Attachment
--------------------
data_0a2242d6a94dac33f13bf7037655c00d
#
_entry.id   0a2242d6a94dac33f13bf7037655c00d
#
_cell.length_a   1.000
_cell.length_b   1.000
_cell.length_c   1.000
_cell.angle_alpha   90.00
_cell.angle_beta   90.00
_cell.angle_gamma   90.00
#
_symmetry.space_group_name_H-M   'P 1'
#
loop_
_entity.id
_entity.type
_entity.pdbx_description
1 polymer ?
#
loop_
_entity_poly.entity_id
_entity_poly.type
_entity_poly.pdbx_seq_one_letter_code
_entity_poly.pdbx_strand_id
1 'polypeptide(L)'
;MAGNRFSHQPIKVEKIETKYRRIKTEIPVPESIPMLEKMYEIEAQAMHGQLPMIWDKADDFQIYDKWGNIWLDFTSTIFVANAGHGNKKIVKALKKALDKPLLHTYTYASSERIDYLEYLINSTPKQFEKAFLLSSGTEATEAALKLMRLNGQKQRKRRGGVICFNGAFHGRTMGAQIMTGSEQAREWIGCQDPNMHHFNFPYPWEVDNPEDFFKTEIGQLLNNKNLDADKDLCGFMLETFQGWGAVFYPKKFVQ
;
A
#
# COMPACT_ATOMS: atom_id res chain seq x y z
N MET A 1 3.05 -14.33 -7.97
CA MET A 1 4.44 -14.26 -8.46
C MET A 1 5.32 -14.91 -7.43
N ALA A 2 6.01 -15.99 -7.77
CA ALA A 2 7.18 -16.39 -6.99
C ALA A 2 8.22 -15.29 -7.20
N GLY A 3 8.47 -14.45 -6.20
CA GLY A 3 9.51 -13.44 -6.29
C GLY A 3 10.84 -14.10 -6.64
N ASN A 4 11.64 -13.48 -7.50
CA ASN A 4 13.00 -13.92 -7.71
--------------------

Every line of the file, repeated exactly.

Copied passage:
data_0a2242d6a94dac33f13bf7037655c00d
#
_entry.id   0a2242d6a94dac33f13bf7037655c00d
#
_cell.length_a   1.000
_cell.length_b   1.000
_cell.length_c   1.000
_cell.angle_alpha   90.00
_cell.angle_beta   90.00
_cell.angle_gamma   90.00
#
_symmetry.space_group_name_H-M   'P 1'
#
loop_
_entity.id
_entity.type
_entity.pdbx_description
1 polymer ?
#
loop_
_entity_poly.entity_id
_entity_poly.type
_entity_poly.pdbx_seq_one_letter_code
_entity_poly.pdbx_strand_id
1 'polypeptide(L)'
;MAGNRFSHQPIKVEKIETKYRRIKTEIPVPESIPMLEKMYEIEAQAMHGQLPMIWDKADDFQIYDKWGNIWLDFTSTIFVANAGHGNKKIVKALKKALDKPLLHTYTYASSERIDYLEYLINSTPKQFEKAFLLSSGTEATEAALKLMRLNGQKQRKRRGGVICFNGAFHGRTMGAQIMTGSEQAREWIGCQDPNMHHFNFPYPWEVDNPEDFFKTEIGQLLNNKNLDADKDLCGFMLETFQGWGAVFYPKKFVQ
;
A
#
# COMPACT_ATOMS: atom_id res chain seq x y z
N MET A 1 3.05 -14.33 -7.97
CA MET A 1 4.44 -14.26 -8.46
C MET A 1 5.32 -14.91 -7.43
N ALA A 2 6.01 -15.99 -7.77
CA ALA A 2 7.18 -16.39 -6.99
C ALA A 2 8.22 -15.29 -7.20
N GLY A 3 8.47 -14.45 -6.20
CA GLY A 3 9.51 -13.44 -6.29
C GLY A 3 10.84 -14.10 -6.64
N ASN A 4 11.64 -13.48 -7.50
CA ASN A 4 13.00 -13.92 -7.71